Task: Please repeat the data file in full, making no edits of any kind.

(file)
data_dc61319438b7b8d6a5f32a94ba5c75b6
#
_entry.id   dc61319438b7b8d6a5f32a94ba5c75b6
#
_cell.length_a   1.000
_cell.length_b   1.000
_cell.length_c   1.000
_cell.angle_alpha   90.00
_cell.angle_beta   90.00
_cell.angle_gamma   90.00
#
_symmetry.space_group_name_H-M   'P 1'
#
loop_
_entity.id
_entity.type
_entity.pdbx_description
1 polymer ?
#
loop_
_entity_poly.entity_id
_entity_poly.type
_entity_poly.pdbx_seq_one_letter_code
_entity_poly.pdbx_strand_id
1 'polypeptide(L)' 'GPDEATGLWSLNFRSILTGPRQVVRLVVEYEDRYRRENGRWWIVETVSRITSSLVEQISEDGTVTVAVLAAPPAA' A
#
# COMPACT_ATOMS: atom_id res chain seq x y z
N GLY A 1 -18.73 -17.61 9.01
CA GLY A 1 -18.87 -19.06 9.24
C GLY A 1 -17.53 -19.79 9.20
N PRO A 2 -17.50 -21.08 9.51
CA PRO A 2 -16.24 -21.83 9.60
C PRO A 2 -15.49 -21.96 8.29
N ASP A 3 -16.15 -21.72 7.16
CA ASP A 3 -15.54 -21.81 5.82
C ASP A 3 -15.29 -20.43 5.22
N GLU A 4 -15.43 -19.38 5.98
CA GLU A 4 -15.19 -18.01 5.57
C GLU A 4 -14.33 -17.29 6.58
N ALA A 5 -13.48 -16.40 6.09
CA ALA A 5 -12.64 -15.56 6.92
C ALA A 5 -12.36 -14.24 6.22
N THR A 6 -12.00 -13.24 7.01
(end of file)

data_dc61319438b7b8d6a5f32a94ba5c75b6
#
_entry.id   dc61319438b7b8d6a5f32a94ba5c75b6
#
_cell.length_a   1.000
_cell.length_b   1.000
_cell.length_c   1.000
_cell.angle_alpha   90.00
_cell.angle_beta   90.00
_cell.angle_gamma   90.00
#
_symmetry.space_group_name_H-M   'P 1'
#
loop_
_entity.id
_entity.type
_entity.pdbx_description
1 polymer ?
#
loop_
_entity_poly.entity_id
_entity_poly.type
_entity_poly.pdbx_seq_one_letter_code
_entity_poly.pdbx_strand_id
1 'polypeptide(L)' 'GPDEATGLWSLNFRSILTGPRQVVRLVVEYEDRYRRENGRWWIVETVSRITSSLVEQISEDGTVTVAVLAAPPAA' A
#
# COMPACT_ATOMS: atom_id res chain seq x y z
N GLY A 1 -18.73 -17.61 9.01
CA GLY A 1 -18.87 -19.06 9.24
C GLY A 1 -17.53 -19.79 9.20
N PRO A 2 -17.50 -21.08 9.51
CA PRO A 2 -16.24 -21.83 9.60
C PRO A 2 -15.49 -21.96 8.29
N ASP A 3 -16.15 -21.72 7.16
CA ASP A 3 -15.54 -21.81 5.82
C ASP A 3 -15.29 -20.43 5.22
N GLU A 4 -15.43 -19.38 5.98
CA GLU A 4 -15.19 -18.01 5.57
C GLU A 4 -14.33 -17.29 6.58
N ALA A 5 -13.48 -16.40 6.09
CA ALA A 5 -12.64 -15.56 6.92
C ALA A 5 -12.36 -14.24 6.22
N THR A 6 -12.00 -13.24 7.01